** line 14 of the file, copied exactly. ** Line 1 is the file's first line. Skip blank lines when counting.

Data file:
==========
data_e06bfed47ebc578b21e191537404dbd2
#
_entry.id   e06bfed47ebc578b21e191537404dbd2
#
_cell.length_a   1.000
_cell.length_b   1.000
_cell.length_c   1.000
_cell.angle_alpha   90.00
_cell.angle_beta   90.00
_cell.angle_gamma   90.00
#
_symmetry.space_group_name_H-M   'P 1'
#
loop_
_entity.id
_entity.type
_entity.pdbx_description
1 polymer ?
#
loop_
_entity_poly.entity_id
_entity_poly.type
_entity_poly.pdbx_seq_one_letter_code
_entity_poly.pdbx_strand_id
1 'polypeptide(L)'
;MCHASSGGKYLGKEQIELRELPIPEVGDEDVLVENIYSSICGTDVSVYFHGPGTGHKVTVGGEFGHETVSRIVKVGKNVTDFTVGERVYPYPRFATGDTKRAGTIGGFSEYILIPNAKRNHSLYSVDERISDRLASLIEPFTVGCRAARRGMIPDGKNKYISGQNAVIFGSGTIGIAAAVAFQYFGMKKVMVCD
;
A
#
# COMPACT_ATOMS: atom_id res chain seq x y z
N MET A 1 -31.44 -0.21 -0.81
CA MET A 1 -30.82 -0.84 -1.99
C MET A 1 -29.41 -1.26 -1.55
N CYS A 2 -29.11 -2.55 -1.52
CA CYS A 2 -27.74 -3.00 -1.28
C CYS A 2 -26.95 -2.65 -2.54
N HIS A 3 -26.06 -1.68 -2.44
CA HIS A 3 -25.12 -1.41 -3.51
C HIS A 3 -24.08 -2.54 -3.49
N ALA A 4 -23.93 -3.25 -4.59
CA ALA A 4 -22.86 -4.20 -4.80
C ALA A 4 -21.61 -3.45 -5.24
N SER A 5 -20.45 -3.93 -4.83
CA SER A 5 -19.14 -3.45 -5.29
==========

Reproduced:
loop_